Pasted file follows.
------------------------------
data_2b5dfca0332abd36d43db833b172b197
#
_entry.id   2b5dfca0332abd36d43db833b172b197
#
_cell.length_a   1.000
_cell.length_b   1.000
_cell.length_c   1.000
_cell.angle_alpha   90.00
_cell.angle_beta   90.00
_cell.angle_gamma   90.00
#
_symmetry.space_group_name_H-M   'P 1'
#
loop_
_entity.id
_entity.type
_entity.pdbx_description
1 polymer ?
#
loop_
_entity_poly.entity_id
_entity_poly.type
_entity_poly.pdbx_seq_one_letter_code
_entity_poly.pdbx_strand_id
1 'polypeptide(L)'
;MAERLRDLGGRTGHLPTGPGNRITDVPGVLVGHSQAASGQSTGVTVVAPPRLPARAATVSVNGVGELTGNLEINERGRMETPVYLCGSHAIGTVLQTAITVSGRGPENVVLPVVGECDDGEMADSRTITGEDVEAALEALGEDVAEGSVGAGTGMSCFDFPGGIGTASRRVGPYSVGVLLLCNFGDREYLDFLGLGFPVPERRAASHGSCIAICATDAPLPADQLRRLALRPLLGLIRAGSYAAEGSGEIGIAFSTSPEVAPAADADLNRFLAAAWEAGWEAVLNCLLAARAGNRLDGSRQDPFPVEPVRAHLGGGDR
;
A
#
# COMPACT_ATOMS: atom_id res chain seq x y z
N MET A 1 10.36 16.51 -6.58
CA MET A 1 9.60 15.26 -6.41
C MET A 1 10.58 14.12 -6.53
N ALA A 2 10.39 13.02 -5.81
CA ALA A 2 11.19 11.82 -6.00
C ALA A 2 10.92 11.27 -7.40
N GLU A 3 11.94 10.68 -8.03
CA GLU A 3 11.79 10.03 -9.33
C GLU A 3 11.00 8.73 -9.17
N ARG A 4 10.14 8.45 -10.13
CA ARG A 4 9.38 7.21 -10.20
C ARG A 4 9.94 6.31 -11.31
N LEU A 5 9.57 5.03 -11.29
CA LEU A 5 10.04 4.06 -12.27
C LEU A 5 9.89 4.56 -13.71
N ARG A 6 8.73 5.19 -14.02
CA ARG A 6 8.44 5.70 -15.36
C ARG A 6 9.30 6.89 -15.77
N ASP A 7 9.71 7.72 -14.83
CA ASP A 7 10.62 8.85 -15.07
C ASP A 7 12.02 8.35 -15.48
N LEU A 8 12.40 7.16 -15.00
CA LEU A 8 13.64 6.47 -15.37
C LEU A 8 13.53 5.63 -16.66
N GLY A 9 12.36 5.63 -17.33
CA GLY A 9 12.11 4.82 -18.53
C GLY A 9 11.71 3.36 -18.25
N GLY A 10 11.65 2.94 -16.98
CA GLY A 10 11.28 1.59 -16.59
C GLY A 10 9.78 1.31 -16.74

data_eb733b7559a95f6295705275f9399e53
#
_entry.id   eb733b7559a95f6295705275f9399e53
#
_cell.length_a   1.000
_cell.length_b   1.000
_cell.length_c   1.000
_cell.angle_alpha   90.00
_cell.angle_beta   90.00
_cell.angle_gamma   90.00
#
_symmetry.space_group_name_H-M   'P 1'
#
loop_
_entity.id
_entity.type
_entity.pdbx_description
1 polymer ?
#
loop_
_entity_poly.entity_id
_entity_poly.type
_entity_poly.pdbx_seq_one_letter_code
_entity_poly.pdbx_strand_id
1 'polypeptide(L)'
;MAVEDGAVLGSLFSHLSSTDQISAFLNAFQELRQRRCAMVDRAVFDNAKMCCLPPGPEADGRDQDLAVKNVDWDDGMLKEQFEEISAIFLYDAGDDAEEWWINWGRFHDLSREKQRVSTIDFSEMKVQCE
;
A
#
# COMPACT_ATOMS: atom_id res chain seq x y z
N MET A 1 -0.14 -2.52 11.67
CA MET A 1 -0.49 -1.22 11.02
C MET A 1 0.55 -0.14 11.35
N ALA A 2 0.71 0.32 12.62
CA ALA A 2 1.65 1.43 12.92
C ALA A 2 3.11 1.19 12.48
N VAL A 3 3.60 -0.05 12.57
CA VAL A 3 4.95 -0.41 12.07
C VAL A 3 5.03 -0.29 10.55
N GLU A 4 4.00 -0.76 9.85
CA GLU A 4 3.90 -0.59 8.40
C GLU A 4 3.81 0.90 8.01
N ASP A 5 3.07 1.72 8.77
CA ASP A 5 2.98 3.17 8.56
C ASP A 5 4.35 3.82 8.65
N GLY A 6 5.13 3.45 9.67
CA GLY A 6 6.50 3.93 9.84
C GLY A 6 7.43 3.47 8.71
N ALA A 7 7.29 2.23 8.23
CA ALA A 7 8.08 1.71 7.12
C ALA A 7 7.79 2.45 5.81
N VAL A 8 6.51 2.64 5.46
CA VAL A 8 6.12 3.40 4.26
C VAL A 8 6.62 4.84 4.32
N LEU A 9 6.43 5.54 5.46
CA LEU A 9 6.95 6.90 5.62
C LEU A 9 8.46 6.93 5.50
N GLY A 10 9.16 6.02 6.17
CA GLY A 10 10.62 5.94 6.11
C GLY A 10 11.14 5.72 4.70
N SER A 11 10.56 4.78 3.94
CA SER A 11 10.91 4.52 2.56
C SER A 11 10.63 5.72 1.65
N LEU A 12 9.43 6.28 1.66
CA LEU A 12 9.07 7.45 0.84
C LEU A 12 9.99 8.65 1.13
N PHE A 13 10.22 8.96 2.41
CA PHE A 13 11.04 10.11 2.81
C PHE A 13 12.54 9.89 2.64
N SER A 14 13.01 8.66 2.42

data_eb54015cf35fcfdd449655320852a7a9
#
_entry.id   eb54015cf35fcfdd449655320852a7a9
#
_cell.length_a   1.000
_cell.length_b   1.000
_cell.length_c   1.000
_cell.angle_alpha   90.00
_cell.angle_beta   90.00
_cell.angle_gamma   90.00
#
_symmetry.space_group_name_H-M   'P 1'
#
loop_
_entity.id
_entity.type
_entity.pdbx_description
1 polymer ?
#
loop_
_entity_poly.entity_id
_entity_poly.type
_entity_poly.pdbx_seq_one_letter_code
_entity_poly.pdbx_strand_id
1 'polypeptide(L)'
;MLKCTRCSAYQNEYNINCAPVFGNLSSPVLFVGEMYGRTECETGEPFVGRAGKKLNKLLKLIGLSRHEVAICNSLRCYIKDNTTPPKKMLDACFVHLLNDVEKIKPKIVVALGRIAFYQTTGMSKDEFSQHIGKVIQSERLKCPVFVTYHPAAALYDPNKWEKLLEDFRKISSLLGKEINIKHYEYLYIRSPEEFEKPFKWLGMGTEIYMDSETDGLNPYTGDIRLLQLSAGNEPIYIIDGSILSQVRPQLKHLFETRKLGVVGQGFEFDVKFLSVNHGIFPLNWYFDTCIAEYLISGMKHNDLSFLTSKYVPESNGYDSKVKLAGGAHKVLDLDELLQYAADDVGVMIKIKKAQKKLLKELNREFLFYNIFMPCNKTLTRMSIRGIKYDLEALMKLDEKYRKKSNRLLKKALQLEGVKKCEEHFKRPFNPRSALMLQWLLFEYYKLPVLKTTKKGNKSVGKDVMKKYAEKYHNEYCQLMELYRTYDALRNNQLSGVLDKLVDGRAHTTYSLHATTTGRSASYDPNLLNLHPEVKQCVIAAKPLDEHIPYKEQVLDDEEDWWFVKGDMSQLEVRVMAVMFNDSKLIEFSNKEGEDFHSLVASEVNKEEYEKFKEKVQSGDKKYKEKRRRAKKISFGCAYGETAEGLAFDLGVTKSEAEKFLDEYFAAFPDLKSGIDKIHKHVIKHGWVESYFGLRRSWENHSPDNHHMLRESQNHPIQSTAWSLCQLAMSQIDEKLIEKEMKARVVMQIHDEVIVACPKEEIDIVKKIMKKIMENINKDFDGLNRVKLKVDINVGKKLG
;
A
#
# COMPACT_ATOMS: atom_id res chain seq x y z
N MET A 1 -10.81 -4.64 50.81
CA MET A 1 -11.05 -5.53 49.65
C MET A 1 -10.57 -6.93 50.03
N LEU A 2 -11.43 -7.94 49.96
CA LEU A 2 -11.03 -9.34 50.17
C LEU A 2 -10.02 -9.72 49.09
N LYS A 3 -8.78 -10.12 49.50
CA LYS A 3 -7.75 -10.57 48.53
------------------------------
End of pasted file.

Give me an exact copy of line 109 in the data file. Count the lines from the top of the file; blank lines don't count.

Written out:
N ALA A 7 7.29 2.23 8.23